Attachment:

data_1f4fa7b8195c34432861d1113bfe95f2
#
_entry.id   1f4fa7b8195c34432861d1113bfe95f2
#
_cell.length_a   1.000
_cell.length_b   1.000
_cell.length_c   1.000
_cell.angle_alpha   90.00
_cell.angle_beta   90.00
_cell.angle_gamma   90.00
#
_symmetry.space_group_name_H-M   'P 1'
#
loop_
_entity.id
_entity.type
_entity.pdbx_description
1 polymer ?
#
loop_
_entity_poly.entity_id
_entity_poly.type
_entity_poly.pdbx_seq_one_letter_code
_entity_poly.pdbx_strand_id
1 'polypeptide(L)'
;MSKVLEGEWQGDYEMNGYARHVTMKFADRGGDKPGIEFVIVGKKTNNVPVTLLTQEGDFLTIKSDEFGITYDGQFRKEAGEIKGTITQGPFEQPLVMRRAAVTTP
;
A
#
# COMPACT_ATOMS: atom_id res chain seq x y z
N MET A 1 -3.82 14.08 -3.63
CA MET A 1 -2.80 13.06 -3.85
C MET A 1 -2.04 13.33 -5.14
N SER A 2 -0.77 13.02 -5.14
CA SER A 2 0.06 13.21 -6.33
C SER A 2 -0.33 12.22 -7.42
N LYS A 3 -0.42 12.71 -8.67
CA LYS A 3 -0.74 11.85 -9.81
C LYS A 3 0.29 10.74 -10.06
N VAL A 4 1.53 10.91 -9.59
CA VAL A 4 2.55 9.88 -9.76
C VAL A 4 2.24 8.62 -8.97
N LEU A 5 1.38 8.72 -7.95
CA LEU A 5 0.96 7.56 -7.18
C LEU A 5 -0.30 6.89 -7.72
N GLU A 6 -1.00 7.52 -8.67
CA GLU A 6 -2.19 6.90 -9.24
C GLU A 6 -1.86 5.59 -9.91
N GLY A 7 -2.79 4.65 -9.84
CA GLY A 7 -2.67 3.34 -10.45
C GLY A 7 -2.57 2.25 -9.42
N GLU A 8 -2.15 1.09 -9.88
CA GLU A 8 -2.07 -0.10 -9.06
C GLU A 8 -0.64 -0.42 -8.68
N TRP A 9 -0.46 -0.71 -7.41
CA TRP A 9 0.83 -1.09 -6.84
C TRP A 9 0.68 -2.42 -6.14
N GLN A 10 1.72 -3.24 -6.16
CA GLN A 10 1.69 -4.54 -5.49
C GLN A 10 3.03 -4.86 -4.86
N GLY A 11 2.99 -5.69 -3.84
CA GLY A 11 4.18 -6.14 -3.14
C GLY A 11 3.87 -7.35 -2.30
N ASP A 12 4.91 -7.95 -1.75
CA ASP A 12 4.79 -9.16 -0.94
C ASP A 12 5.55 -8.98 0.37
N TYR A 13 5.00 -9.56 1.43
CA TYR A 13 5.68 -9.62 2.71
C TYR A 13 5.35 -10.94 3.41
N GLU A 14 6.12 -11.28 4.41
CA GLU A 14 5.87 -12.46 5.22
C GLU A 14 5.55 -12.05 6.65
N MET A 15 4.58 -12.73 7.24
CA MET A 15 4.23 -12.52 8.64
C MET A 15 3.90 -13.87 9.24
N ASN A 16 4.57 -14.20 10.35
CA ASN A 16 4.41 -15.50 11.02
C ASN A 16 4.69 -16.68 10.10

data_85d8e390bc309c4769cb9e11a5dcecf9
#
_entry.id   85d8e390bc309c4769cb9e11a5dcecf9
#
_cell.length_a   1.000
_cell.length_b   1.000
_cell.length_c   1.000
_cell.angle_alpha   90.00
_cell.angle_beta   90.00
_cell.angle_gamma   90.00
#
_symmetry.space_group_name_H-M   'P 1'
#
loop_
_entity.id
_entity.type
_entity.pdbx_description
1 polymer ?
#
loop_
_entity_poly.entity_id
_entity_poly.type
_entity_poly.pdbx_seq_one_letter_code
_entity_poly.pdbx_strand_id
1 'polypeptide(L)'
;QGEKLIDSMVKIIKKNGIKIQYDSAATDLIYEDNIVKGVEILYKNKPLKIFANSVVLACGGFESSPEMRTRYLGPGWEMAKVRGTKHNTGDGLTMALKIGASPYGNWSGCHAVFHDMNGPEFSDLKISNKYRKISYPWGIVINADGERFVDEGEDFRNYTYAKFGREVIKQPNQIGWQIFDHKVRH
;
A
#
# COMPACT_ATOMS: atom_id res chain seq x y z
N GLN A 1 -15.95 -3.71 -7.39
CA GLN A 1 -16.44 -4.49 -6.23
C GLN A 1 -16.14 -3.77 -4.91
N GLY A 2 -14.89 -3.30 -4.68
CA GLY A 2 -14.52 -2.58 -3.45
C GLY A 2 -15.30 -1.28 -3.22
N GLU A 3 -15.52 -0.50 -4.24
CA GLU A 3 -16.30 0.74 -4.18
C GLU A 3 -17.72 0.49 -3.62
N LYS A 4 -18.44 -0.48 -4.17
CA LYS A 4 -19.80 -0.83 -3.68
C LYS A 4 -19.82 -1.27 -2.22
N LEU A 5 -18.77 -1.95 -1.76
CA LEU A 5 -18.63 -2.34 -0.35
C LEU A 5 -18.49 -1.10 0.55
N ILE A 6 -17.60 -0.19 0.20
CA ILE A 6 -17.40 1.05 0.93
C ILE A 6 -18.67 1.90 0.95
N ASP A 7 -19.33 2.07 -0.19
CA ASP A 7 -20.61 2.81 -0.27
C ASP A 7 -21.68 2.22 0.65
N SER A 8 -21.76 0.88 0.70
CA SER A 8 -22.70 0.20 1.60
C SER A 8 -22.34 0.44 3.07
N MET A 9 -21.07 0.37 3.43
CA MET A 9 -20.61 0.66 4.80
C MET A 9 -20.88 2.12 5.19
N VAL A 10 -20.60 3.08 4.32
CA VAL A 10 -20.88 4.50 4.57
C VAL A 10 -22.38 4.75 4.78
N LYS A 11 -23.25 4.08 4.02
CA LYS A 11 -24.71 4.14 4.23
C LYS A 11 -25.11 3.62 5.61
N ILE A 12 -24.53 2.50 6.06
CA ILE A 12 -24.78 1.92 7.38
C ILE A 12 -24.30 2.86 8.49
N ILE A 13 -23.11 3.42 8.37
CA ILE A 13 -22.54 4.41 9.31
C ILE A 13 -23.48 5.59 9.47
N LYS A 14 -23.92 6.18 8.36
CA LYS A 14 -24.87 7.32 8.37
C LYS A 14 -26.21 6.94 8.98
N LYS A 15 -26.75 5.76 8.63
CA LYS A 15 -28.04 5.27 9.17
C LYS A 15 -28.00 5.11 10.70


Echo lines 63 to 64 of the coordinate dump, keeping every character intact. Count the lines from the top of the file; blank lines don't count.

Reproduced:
C GLY A 11 3.87 -7.35 -2.30
N ASP A 12 4.91 -7.95 -1.75